The journey begins with a private consultation with the petite, caftan-clad shaman. She crafts a customized itinerary that blends spiritual lessons incorporating the four elements of the universe—fire, water, earth, and air—with guided activities focusing on health, self-love, and enlightenment. The purifying fire ritual, for instance, takes place in a temazcal (a Mayan sweat lodge), and the ceremony uses scorching volcanic rocks and herbal medicine. For earth, Montiel conducts a “walk of silence” on the beach. Each day incorporates various spa activities along with energy readings and a mud cleanse.
It culminates with a serene wedding ceremony held at sunset next to a tranquil cenote, during which Montiel burns incense, showers you with flower petals, and chants in the Nahuatl language as you recommit to yourself and vow to exercise self-compassion. It’s the ultimate in self-care.
Past Life Regression Therapist at Mii Amo in Sedona, Arizona
Mii Amo sits in the shadow of a red rock canyon that’s sacred to Native Americans. It’s also a goop favorite, thanks in part to its phenomenal practitioners. Manriquez-Fox, a bubbly, upbeat clinical hypnotherapist, has been the resort’s in-demand regression therapist for six years. The sessions take place in one of Mii Amo’s no-frills treatment rooms. After inquiring about any issues or concerns, she has you lie on a massage table, covers you with a blanket, places a satin cover over your eyes, and starts a light hypnosis (you’re able to talk with her throughout the process).
Once you’ve reached a pharmaceutical-grade meditative state, she asks you to envision a hallway with doors and bids you to enter one and describe what you see. It can be a vision, a feeling, a sense of place, or other people (as she says, “Go with it and stay open, even if it feels a little odd”). Then she gently asks questions (“Who or what is around you? Do you know them? Do you feel you are related? Do you know what time period you are in?”). The visions may be surprisingly vivid, and unexpected emotions may bubble up. It’s fascinating and slightly eerie—a reminder that everything is temporary, we’re connected to something larger, and it’s entirely possible that we’ve all been here before.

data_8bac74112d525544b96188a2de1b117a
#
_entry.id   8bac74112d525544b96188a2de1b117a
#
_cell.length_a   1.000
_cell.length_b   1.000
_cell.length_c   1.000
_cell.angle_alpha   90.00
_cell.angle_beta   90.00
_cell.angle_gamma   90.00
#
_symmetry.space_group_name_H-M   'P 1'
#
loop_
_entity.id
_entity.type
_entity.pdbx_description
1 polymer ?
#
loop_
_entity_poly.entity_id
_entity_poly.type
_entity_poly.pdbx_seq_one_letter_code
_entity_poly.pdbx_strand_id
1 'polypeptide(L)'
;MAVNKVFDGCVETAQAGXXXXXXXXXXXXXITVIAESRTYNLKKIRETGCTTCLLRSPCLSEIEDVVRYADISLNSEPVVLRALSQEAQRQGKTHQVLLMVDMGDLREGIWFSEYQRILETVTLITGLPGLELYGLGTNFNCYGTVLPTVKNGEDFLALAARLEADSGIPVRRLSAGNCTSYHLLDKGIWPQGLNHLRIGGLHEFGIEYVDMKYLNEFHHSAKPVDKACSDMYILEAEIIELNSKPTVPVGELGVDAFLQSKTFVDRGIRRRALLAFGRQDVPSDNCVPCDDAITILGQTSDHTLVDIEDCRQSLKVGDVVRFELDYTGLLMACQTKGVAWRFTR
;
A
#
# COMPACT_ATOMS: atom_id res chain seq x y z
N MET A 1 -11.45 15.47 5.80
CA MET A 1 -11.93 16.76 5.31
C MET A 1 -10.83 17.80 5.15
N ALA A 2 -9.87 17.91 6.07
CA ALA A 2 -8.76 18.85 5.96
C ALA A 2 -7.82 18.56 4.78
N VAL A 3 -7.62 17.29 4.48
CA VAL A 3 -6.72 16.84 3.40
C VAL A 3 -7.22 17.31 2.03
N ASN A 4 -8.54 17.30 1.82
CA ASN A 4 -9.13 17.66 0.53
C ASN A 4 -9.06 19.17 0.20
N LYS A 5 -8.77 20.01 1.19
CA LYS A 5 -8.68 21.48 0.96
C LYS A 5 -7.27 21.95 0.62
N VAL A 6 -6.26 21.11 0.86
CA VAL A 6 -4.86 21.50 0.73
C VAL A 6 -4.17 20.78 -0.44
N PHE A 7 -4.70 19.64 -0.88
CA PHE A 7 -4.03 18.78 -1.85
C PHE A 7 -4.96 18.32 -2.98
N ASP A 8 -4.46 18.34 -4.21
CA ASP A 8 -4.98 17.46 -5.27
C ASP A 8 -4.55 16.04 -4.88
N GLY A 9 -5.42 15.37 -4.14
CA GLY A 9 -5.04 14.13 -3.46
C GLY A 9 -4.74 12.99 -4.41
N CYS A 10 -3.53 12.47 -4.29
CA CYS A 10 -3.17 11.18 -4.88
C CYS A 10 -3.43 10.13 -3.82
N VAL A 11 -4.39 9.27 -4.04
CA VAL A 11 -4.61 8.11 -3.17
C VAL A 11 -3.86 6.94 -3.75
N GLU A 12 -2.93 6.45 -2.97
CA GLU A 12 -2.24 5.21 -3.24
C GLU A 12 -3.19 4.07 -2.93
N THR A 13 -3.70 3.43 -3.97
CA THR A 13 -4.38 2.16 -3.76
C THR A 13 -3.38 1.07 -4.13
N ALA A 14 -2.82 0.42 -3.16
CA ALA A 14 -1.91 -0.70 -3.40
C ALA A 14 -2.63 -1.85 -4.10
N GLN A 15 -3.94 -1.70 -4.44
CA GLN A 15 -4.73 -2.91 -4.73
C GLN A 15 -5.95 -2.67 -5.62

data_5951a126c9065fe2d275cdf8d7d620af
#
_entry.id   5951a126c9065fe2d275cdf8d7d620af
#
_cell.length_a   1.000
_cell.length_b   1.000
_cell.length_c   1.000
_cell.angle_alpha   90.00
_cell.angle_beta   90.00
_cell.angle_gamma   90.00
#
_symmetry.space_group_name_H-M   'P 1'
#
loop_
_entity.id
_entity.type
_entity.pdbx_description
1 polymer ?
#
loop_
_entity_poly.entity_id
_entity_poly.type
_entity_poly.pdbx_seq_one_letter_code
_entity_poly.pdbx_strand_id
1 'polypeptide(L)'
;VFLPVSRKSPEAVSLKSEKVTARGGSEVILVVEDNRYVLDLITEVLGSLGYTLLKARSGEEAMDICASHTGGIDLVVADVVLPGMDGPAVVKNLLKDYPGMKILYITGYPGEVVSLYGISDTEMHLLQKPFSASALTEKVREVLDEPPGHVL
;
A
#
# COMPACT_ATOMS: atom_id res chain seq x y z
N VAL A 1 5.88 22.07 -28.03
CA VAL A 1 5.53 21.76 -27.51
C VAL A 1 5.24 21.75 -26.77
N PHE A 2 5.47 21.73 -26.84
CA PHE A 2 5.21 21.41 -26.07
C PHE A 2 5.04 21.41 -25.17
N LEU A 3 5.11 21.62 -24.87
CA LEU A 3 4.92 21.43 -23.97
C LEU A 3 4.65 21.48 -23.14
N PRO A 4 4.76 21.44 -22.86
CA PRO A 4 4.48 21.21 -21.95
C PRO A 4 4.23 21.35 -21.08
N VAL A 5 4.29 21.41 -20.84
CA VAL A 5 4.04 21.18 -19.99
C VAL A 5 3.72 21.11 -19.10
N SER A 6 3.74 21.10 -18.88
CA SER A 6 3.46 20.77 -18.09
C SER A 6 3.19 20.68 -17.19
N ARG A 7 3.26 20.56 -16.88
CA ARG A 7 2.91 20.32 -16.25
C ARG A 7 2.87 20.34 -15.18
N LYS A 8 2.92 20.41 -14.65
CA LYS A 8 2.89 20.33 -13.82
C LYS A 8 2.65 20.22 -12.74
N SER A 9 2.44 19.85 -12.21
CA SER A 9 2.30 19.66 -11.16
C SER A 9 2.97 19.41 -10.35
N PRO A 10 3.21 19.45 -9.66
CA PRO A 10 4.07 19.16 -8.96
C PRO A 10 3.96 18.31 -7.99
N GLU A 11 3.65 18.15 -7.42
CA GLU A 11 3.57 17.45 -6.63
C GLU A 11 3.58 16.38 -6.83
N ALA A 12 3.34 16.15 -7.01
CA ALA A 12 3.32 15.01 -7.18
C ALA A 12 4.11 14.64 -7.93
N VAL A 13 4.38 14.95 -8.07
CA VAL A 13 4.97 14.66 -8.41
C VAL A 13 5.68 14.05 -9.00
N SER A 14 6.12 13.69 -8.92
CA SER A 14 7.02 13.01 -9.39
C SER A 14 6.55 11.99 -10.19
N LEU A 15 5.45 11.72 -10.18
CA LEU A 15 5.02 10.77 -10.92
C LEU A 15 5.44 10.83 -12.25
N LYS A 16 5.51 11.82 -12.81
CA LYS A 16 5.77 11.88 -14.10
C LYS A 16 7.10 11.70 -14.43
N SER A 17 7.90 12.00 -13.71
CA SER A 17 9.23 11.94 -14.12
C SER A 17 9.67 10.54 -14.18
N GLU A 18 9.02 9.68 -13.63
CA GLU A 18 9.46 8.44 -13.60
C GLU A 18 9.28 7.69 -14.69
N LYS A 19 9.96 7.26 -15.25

Spiritual Counselor and Intuitive at Ojai Valley Inn & Spa in California
Spiritual treatments are the raison d’être at this vast, 220-acre historic property, fresh off of a $70 million renovation of its luxe Spanish-style casitas. If you’ve had a breakup or a loss, funny, straight-talking Furst, who’s not above dropping F-bombs, will give your spirit a rigorous cleanse and refresh.
Furst has had extensive training in Native American spiritual practices—particularly Lakota—so each session includes a meditative guided journey with Native American drumming, prayers, and song while you hold sacred stones. All of which is meant to connect you with your spirit guides. There’s also a psychic interpretation of your choice of wisdom cards. She closes the session with specific recommendations of rituals and tools to achieve clarity, tap into your inner wisdom, and connect with your higher self.
Toltec Shaman at Montage Los Cabos in Los Cabos, Mexico
Baja California’s Montage Los Cabos is perched where the desert meets the glittering waters of the Sea of Cortez, and its big draw is the 40,000-square-feet spa—the largest in town. The lengthy list of wellness programs includes fire ceremonies, blessings, and family soul retrievals. Presiding over it all is Ortega, a trained ceremonial guide of the Toltec tradition who restores energetic pathways and, as he puts it, find answers to life’s seemingly impossible questions.
Every evening, Ortega—slim and white-garbed, a headband encircling his close-cropped grey hair—leads a guided ceremony on the hotel’s sweeping lawn overlooking the sea (where whales are seen from the beach during the season). Called Canopy of Stars, it’s a ritual of purification, transformation, and stargazing, performed to the melodious sounds of the lapping waves. Even better, you can book him for a customized experience to allow you to, say, achieve closure or banish negative energy. Or you can receive a blessing, usually performed on the beach early in the morning or at sunset. To receive it—as the sun rises or sets over the Santa Maria Bay, while Ortega burns sage as he chants and prays—is to be enveloped in the most remarkable sense of peace.